The US has delivered the first batch of eighteen F-16 Fighting Falcon jet fighters, branded new, to Pakistan as the two countries strengthen their military ties.
According to the US Department of Defense, three F-16s were scheduled to arrive in Pakistan on Saturday. Fifteen more will be delivered later in 2010 and 2011.
"This is the most visible part of a strong and growing relationship between the two air forces that will benefit us both near-term and long-term," the department's website quoted as saying Air Force Maj. Todd Robbins, a senior official coordinating military ties between Washington and Islamabad.
Pakistan is paying $1.4 billion for the new aircraft, in addition to $1.3 billion in upgrades to its existing F-16 fleet.
Delivery of F-16 fighter jets to Pakistan was troubled in 1990 when the White House imposed sanctions on the country for its pursuit of nuclear arms. The sanctions failed to stop Islamabad.
Washington was previously opposed to the deal, citing high tensions between nuclear-armed India and Pakistan in the volatile South Asian region.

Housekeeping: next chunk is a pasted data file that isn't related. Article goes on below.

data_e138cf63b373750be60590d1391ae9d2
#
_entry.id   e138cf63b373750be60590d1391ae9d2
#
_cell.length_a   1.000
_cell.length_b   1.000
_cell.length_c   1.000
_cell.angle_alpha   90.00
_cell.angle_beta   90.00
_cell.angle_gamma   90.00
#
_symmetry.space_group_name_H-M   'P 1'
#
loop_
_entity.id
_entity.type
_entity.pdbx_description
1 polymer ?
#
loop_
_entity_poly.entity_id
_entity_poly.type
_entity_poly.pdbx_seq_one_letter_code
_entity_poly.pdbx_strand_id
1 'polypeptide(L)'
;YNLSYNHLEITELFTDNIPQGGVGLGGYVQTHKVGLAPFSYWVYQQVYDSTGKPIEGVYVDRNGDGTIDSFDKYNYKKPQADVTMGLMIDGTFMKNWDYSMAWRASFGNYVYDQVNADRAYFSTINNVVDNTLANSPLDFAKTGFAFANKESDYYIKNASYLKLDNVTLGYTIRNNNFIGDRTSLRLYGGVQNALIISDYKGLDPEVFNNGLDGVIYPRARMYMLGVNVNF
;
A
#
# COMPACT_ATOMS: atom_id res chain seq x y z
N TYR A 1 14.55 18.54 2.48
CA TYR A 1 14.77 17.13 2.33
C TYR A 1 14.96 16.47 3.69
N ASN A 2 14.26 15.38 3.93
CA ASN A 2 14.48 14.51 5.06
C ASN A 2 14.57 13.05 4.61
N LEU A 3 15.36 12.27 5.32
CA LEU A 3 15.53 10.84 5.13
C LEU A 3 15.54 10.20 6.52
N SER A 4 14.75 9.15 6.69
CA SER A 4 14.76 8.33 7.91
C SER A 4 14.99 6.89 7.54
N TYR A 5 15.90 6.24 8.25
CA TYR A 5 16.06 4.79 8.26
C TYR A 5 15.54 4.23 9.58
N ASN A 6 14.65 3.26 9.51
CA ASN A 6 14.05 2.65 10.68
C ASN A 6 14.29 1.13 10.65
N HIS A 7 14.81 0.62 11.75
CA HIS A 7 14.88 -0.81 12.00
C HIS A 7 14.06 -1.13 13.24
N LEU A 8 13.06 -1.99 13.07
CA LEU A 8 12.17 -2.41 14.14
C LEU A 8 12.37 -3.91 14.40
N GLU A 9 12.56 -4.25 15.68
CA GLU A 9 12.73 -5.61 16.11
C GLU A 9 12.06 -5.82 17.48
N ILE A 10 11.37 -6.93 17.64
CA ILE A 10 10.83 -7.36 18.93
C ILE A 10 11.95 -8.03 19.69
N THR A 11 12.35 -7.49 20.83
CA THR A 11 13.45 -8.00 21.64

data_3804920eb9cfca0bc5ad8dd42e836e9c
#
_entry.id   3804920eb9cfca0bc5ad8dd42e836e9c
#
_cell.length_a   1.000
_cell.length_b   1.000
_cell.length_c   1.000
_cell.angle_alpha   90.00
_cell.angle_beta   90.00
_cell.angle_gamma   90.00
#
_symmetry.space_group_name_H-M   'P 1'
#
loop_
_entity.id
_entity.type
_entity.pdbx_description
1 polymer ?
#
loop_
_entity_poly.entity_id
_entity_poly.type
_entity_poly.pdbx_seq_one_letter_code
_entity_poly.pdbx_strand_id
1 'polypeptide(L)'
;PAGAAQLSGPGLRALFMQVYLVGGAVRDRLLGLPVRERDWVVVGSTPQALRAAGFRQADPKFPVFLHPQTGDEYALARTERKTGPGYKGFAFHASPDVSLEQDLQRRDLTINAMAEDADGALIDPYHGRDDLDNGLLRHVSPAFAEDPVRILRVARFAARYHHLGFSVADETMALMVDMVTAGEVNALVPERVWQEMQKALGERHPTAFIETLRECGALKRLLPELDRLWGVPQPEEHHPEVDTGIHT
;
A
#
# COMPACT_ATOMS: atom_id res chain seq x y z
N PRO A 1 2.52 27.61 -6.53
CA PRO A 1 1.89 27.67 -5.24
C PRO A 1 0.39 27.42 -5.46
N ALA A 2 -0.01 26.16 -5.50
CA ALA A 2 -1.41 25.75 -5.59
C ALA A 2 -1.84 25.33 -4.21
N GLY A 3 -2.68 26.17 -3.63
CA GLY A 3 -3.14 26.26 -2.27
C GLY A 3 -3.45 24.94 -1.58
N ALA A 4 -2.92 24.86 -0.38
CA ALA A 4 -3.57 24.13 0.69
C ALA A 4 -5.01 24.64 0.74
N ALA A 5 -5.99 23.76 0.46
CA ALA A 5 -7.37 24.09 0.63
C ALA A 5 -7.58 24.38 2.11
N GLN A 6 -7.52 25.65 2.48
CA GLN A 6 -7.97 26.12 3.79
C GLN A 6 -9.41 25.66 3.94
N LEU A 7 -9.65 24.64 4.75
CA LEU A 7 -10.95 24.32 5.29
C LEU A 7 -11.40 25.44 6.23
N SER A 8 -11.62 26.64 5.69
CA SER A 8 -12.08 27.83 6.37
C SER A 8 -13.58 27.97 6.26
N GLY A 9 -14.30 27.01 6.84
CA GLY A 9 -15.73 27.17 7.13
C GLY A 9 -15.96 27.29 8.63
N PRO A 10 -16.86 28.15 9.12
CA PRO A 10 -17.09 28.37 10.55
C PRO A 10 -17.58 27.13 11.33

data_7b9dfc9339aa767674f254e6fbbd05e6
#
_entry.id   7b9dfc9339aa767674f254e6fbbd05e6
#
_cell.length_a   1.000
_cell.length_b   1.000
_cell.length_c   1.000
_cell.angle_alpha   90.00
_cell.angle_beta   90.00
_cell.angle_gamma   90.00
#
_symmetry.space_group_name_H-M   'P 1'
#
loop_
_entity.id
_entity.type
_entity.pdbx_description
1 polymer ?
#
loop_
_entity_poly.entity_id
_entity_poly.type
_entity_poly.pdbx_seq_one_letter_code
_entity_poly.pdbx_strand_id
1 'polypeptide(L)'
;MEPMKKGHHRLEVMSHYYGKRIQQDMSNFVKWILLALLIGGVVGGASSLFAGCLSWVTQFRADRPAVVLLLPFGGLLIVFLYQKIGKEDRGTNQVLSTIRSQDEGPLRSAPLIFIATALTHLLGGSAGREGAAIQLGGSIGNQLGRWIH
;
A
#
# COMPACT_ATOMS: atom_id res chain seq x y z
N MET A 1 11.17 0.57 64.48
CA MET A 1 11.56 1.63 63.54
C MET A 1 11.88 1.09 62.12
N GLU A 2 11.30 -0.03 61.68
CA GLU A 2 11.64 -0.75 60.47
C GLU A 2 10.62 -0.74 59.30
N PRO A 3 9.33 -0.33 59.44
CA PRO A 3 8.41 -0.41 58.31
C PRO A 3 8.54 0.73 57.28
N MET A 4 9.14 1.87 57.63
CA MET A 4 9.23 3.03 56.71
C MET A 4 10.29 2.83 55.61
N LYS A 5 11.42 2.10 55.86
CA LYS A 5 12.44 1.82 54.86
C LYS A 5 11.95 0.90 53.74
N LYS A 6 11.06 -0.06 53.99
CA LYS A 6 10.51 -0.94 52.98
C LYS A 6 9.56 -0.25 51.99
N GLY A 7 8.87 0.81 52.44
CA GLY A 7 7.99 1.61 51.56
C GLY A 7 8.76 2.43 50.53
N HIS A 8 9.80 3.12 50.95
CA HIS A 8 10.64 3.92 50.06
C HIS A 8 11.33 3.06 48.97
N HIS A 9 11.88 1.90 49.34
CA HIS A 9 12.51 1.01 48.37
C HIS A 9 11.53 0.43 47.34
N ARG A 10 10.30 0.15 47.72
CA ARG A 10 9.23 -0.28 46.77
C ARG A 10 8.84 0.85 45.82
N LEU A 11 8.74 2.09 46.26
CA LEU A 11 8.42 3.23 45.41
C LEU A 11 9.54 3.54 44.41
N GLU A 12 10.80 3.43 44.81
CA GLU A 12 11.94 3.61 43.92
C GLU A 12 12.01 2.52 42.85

The US says the aircraft will give the Pakistani Air Force an advantage against militancy. The new fighter is reportedly able to target precisely in all weather conditions, day and night.
The developments come at a time when the Pakistani military says it has launched a series of operations against Pakistani militants.
Pakistan's lawless tribal belt on the Afghan border remains a safe haven for militants, who have fled the 2001 US-led invasion of Afghanistan.
Pakistan has suffered a wave of violence since the former military ruler Pervez Musharraf joined the US-led war on terror following the 9/11 attacks.